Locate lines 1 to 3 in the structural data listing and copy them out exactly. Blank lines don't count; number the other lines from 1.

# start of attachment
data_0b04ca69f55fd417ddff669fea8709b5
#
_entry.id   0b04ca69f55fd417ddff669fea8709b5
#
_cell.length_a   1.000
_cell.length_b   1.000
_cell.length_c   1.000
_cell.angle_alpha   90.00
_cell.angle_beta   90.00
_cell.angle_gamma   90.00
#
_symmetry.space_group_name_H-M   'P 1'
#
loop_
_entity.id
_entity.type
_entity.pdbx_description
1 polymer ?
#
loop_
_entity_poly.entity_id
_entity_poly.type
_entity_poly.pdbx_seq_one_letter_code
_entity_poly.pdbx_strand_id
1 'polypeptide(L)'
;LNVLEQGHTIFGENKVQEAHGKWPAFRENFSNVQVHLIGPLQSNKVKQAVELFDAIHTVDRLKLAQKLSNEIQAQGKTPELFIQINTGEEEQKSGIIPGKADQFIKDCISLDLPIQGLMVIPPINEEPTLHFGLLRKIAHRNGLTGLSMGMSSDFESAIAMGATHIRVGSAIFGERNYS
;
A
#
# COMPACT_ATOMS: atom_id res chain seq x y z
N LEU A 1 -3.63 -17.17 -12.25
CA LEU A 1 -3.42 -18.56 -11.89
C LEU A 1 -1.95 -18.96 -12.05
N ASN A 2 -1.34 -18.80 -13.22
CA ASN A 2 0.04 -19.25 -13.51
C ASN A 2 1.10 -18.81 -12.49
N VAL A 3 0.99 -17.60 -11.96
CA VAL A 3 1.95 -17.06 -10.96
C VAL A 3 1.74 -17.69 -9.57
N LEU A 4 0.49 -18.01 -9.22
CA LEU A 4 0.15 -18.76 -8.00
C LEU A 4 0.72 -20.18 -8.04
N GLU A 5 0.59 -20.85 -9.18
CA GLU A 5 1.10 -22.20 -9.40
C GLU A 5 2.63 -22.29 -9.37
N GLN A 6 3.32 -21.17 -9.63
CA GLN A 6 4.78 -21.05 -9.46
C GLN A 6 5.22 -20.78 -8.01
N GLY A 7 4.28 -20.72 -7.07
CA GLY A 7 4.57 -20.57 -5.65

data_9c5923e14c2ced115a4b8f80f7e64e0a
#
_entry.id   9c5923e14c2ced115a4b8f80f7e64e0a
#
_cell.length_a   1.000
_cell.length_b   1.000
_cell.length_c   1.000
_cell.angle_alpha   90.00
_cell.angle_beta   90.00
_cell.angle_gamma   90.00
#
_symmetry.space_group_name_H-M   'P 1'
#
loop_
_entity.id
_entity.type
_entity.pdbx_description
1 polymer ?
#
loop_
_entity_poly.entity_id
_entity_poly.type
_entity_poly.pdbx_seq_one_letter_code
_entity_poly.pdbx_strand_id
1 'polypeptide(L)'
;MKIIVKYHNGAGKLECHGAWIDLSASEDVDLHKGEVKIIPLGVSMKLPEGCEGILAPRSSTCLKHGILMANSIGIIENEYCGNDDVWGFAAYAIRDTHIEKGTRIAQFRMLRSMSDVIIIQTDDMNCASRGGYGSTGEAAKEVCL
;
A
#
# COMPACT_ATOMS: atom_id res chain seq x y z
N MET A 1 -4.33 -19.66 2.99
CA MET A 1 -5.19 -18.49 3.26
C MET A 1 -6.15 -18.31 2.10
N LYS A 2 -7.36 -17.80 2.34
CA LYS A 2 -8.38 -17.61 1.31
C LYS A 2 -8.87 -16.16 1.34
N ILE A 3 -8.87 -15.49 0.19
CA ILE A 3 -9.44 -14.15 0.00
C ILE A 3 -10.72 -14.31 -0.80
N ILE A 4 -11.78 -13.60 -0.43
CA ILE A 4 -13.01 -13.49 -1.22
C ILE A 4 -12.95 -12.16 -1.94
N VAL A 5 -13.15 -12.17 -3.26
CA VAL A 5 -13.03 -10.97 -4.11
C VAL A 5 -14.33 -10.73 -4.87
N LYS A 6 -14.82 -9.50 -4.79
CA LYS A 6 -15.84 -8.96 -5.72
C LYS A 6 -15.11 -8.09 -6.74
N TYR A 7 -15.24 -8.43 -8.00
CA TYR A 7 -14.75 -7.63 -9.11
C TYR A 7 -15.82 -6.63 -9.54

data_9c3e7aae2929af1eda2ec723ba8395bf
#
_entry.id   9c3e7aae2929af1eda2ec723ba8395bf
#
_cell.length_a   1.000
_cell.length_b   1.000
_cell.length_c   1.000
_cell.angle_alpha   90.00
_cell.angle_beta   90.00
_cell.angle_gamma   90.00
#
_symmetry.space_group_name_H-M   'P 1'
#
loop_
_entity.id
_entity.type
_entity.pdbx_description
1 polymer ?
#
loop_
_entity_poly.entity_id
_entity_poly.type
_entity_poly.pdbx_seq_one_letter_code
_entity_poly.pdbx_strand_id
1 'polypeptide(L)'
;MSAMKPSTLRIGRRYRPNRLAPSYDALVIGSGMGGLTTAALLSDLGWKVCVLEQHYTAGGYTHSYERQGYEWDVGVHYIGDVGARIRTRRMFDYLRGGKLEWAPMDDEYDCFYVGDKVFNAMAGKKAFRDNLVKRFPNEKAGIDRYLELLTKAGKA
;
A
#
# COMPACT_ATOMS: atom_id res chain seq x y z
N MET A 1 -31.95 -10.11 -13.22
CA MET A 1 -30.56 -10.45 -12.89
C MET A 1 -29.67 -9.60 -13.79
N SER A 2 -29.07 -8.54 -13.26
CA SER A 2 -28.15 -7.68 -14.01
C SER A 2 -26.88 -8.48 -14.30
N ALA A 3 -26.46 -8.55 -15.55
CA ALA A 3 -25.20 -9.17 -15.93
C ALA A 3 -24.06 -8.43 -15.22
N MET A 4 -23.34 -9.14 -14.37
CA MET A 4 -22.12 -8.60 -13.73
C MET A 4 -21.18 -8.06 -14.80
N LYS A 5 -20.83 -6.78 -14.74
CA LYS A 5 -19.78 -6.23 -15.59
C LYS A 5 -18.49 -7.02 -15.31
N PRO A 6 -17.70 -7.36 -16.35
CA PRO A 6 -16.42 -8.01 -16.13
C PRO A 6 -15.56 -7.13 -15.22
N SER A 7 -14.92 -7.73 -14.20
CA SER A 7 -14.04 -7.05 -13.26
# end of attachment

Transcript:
data_0b04ca69f55fd417ddff669fea8709b5
#
_entry.id   0b04ca69f55fd417ddff669fea8709b5